When we are moving briskly though a supermarket, skimming ads, or focusing on a big purchase, it’s easy to be a less-than-careful reader.
Over the past few years, we have had great discussions on societal inequalities in our nation’s infrastructure, and hopefully these in turn will result in policy changes. Aging, too, is having such a review as we think through how older people of color face disparities in key needs such as financial security, housing, and healthcare.
Are you a lover of libraries or just looking for somewhere new to explore? Get some inspiration for your next trip by taking this short quiz and finding out which library you should visit!
While trying to solve etymological riddles, we often encounter references to sound-imitation where we do not expect them, but the core examples hold no surprise. It seems that nouns and verbs describing all kinds of noises should illustrate the role of onomatopoeia, and indeed, hum, ending in m, makes one think of quiet singing (crooning) and perhaps invites peace, while drum, with its dr-, probably evokes the idea of the noise associated with this instrument.
There are many adult men who sang as small boys but now either don’t sing at all or who have had long gaps in their lives with no singing. Professor Martin Ashley discusses how to support adolescent boys as their voices change.
James Wilson, Professor of Philosophy at University College London, and co-director of the UCL Health Humanities Centre, talks to Peter Momtchiloff about philosophy’s role in addressing and supporting public health policy.
On 4 November 1922, Englishman Howard Carter acted on a “hunch” and discovered the tomb of Tutankhamun, setting the world at large on fire, archaeologically speaking. “King Tut’s tomb” and the (much older) Pyramids of Giza;:have any other monuments come to symbolize ancient Egyptian civilization—and archaeology—better?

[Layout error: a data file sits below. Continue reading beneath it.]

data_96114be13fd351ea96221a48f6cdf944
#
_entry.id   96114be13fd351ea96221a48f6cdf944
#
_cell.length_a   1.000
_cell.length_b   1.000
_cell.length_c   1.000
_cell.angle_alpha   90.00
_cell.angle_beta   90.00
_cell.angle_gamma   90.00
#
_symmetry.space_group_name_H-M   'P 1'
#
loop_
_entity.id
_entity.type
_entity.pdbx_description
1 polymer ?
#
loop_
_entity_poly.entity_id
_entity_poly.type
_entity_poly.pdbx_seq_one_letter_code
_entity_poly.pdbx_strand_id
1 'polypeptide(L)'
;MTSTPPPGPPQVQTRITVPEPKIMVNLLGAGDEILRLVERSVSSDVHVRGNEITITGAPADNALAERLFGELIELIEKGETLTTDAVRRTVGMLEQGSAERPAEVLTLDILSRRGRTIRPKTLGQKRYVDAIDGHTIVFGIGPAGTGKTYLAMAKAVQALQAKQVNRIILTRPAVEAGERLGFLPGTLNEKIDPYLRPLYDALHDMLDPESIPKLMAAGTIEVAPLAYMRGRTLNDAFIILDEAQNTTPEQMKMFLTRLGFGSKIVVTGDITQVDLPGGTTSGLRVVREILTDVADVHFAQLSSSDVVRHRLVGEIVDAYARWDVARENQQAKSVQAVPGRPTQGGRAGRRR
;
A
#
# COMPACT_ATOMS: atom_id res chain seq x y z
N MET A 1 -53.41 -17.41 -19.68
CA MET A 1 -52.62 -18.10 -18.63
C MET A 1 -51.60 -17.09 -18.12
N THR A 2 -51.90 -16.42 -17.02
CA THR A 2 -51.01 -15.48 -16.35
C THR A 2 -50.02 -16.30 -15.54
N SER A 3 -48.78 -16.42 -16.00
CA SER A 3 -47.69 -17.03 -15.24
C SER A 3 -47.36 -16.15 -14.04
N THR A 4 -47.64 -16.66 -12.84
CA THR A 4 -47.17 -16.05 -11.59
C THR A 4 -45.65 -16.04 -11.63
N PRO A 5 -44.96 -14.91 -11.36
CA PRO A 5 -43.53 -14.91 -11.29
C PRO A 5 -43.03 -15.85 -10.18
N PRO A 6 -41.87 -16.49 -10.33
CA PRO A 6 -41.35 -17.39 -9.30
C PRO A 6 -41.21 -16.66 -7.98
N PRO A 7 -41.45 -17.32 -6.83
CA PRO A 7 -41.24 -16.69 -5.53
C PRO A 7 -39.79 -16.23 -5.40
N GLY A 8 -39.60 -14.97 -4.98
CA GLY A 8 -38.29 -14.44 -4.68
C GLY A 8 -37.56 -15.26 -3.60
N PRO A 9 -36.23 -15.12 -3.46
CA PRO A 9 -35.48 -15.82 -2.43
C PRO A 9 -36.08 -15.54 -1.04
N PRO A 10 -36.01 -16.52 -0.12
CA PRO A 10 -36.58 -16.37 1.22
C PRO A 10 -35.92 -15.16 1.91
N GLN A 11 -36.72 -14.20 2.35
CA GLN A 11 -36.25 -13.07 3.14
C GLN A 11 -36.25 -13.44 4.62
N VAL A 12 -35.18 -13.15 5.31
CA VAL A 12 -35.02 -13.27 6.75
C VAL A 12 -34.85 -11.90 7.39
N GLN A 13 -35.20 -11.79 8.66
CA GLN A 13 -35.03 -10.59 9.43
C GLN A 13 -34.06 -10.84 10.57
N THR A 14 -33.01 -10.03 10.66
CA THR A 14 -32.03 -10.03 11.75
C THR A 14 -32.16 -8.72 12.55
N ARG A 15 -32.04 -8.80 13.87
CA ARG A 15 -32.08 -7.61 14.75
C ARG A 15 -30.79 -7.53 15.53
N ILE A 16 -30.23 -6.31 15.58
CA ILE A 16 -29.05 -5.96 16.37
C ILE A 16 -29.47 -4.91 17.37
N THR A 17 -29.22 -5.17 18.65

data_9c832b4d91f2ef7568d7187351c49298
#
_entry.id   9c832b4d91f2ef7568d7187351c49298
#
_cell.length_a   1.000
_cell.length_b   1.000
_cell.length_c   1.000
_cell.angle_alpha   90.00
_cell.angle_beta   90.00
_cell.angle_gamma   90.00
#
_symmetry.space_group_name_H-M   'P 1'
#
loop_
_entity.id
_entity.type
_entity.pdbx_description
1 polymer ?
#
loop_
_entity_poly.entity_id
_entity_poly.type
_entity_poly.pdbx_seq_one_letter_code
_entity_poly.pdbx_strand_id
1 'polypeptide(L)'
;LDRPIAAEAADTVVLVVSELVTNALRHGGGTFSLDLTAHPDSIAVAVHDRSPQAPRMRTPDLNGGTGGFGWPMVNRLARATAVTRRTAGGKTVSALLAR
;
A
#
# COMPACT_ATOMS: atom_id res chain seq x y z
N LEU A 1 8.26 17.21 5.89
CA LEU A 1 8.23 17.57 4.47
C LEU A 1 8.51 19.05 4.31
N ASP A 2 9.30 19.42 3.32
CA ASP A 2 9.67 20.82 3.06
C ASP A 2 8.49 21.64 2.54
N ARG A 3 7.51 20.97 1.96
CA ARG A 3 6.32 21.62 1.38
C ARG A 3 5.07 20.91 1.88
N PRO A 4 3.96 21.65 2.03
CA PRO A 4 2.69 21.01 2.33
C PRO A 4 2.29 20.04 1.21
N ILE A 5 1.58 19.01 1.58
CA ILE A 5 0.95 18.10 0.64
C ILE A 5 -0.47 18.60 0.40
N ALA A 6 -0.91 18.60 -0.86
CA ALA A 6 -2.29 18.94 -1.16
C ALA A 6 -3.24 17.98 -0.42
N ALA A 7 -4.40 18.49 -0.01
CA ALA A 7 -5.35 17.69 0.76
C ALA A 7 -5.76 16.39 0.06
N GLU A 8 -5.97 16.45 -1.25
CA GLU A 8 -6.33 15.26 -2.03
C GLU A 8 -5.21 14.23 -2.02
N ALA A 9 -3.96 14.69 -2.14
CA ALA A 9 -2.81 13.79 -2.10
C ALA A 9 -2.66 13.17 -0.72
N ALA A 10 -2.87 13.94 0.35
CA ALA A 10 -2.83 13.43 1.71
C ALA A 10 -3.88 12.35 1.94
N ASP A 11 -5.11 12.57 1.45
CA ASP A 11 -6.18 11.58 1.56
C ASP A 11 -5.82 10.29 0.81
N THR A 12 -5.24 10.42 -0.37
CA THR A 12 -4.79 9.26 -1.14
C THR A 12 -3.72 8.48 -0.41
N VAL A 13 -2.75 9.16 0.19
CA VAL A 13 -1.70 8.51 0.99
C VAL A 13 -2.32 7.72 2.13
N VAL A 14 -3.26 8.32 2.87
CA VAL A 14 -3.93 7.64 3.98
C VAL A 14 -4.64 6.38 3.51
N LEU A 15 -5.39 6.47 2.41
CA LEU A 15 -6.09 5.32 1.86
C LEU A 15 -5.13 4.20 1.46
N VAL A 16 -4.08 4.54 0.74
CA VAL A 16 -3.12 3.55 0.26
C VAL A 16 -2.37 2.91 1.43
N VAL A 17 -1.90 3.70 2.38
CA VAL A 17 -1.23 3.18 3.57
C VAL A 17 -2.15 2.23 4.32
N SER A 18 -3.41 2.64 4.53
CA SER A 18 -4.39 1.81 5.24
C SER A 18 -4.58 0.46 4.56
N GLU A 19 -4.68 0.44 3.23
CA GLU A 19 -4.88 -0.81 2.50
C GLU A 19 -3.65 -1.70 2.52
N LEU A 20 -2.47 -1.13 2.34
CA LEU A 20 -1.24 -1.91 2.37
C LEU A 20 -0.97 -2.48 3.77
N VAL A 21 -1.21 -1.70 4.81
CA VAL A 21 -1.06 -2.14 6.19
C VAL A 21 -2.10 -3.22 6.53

Did heathens live in a heath, surrounded by heather? You will find thoughts on this burning question of our time at the end of today’s blog post.
September means back to school for students, but for those of us in unions, it is also the celebration the American Labor Movement and a good opportunity for us to take a look at some of the language of the labor movement.
In this episode of The Oxford Comment, we speak with Brian Levack, Robert Faris, and Tom Nichols on the past, present, and future of institutional distrust, with a particular focus on the contentious 2016 and 2020 US presidential elections.
Through our lives, the law of Equity and Trusts is very often working in the background. If a parent wants to provide for their child, she will need to set up a trust. If we fall in love and move in with a partner, the law of Equity and Trusts might control who owns the family home. When we get older and start to plan for death, Equity and Trusts controls the ways in which we can provide for our loved ones.
The paradoxical combination of loud saber-rattling and cautious military strategy on both sides of the Ukraine war follows the new rules of conflict involving nuclear powers.
Jean-Luc Godard died at the age of 91 on 13 September 2022 at his home in Rolle at the Lake of Geneva in Switzerland. The uncompromising French-Swiss cineaste was arguably one of the most influential filmmakers of the last 60 years. With his innovative approach to cinema, he broke with tried-and-tested conventions and taught us […]
Do you know your Austen from your Orwell? Consider yourself a literature whiz? Or do you just love a compelling story opening? Try out this quiz and see if you can match the famous opening line to the story and put your knowledge to the test.
Here are 10 books that we recommend if you want to learn something new about Germany’s past, but don’t know where to begin.
For a long time, the word “condom” was unprintable. Neither the original OED nor The Century Dictionary featured the word. Several venues for discovering the origin of “condom” have been tried. It surfaced in texts at the beginning of the eighteenth century, but we cannot be sure that the word was coined in England.